KSU to unveil construction projects Wednesday

Carrie Blazina

Students will get a peek into how Kent State’s future looks when the university releases drawings and maps Wednesday of its new construction projects in the Kent Student Center Ballroom.

At “Foundations of Excellence: Building the Future,” university administrators, officials from some colleges and officials from the Office of the University Architect will reveal and explain the projects.

There will be free food throughout the event, and students can stay for any length of time and do not need to RSVP. Kent State President Lester Lefton also will speak at 10 a.m. and 11:30 a.m.

“Now it’s your chance to see some of these buildings that are coming for the students who will follow you in years to come,” said Eric Mansfield, the university’s executive director of communications.

According to the Office of the University Architect, some projects could include new buildings for the College of Architecture and Environmental Design and the College of Technology, renovations to facilities used by the College of Art, renovations to comply with the Americans with Disabilities Act and renovations and upgrades to other academic buildings.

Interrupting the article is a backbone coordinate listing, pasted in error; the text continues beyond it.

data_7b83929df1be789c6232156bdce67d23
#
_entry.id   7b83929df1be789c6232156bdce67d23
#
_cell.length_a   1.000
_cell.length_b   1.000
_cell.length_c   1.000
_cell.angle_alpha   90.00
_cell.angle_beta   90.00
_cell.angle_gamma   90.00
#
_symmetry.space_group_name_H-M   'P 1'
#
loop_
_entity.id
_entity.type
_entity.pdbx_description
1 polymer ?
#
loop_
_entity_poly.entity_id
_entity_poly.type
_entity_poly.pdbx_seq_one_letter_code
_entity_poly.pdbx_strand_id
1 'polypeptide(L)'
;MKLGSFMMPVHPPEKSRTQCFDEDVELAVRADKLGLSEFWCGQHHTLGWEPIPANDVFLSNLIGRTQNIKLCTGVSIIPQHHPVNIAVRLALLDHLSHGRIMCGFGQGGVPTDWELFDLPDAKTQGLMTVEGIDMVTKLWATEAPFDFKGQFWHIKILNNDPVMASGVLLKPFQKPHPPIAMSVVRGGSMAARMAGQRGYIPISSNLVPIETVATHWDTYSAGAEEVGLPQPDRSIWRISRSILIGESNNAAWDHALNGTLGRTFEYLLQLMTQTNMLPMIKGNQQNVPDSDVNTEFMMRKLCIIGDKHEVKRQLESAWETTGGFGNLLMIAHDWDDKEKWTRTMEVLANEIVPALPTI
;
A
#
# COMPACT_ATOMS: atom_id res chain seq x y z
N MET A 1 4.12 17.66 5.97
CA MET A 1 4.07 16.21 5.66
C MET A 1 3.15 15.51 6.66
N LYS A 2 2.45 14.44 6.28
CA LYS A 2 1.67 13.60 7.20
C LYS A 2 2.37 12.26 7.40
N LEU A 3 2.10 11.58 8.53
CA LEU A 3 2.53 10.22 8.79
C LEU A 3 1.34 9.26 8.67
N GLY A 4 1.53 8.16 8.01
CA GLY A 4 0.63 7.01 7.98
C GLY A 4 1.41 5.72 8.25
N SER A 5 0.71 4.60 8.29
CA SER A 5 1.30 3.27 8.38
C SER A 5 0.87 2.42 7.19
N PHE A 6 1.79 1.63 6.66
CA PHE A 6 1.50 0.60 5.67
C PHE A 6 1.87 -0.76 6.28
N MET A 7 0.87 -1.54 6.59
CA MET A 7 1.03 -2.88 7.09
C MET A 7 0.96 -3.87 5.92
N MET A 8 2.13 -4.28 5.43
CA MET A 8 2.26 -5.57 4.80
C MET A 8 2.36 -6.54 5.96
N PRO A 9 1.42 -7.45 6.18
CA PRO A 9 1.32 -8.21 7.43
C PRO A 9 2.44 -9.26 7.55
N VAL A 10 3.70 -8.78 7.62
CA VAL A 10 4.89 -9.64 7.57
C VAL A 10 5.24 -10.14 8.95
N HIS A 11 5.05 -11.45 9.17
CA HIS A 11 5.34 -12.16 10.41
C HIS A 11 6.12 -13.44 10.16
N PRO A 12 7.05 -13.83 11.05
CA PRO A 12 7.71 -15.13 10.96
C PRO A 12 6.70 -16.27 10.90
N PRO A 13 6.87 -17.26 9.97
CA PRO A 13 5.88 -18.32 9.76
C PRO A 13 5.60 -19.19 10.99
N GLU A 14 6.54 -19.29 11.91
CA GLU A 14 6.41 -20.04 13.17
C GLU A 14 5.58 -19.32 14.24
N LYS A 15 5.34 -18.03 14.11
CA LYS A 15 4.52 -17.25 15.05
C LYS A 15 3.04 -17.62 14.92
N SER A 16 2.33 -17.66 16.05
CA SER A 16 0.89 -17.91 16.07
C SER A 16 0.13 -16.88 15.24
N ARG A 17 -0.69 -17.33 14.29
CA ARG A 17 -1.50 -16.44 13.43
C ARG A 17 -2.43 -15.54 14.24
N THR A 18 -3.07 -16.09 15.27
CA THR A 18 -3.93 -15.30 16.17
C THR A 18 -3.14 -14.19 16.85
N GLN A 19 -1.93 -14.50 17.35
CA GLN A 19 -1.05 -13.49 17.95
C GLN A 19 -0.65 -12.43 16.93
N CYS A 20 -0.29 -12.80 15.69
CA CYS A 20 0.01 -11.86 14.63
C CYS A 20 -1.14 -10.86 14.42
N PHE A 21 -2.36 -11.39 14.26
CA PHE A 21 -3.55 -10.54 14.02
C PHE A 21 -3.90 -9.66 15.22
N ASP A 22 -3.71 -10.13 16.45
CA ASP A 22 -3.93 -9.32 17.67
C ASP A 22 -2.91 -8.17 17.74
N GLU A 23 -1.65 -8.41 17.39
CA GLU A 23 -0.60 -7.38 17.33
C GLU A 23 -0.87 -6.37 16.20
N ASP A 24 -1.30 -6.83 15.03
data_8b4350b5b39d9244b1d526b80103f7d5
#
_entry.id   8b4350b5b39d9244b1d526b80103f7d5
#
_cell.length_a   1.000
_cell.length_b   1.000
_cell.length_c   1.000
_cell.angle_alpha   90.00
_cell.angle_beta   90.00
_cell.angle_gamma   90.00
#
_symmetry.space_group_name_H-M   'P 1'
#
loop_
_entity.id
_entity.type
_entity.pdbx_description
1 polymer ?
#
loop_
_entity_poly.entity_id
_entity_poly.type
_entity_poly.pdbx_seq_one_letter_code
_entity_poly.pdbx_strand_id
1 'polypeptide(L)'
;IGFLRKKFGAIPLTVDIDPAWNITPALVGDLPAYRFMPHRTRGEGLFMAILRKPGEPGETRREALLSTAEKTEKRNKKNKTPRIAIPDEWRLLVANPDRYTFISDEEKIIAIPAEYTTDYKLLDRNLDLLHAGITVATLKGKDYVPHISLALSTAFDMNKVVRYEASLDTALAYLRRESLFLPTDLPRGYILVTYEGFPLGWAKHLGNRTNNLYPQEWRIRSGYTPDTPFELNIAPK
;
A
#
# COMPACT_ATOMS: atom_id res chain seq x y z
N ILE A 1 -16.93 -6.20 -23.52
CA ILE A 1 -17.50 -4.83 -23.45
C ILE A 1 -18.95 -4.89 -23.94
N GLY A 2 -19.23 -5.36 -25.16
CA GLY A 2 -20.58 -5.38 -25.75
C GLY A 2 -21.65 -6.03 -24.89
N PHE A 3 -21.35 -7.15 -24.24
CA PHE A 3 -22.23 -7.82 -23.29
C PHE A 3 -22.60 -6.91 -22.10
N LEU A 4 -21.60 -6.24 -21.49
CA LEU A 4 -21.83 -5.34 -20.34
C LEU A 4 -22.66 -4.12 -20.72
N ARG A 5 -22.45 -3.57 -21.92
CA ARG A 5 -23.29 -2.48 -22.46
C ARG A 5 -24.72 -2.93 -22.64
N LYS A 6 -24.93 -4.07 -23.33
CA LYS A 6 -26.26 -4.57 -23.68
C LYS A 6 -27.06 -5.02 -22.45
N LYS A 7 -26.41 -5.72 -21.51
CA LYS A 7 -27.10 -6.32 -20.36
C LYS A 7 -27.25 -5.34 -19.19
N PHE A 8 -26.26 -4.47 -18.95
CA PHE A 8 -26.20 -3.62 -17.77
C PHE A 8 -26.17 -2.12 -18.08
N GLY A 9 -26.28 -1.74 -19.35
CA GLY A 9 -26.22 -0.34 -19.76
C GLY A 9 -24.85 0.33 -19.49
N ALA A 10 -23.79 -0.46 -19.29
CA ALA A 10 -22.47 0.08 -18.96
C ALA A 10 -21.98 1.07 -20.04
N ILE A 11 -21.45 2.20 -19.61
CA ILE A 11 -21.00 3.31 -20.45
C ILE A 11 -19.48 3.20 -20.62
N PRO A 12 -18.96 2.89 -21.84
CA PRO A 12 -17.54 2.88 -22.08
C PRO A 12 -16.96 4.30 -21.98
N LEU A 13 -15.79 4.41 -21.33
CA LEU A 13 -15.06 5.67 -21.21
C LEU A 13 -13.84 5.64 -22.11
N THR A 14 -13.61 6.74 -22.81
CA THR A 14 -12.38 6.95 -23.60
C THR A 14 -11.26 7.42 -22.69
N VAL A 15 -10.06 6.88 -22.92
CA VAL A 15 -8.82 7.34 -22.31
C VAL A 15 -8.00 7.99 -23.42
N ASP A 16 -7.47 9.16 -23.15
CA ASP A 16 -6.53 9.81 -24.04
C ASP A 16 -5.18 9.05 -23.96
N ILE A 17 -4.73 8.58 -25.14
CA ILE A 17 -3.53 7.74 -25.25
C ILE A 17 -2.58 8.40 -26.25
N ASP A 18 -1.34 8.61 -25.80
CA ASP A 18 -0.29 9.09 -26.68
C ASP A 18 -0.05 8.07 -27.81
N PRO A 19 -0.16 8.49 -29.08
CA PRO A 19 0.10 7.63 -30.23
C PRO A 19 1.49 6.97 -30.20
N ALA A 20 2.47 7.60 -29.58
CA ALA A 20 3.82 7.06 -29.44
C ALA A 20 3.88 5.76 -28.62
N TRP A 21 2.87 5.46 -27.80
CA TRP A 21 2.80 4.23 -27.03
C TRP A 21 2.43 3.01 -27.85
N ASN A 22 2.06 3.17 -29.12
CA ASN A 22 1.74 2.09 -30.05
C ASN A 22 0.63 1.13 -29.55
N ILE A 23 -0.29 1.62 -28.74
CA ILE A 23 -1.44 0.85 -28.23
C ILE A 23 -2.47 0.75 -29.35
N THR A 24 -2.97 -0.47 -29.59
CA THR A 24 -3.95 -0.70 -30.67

The money for the buildings comes from a $170 million bond approved this summer by the university’s Board of Trustees. Mansfield said the bond is borrowed money the university got from a bank and will have to pay back over time.

Though the bond money is approved and the amount will not change, the board still has to approve the actual construction, specific designs and which buildings will be prioritized, which it is expected to do at its Sept. 12 meeting.

The projects supported by the bond are part of a $700 million “public-private partnership” to reshape the Kent area. The city of Kent, Portage County, the university and other public and private groups have collaborated on the partnership.

“As the university grows and the city grows and as the county grows, we all help each other,” Mansfield said. “So everybody has a piece of this.”

Mansfield said he hopes students and the public will provide plenty of feedback at the event, because the university is still pretty early in the long, expensive process of designing and constructing the projects.

“I hope people, especially undergrads, will remember that years ago we went through the same process to build the buildings you’re in now,” Mansfield said.

Contact Carrie Blazina at [email protected].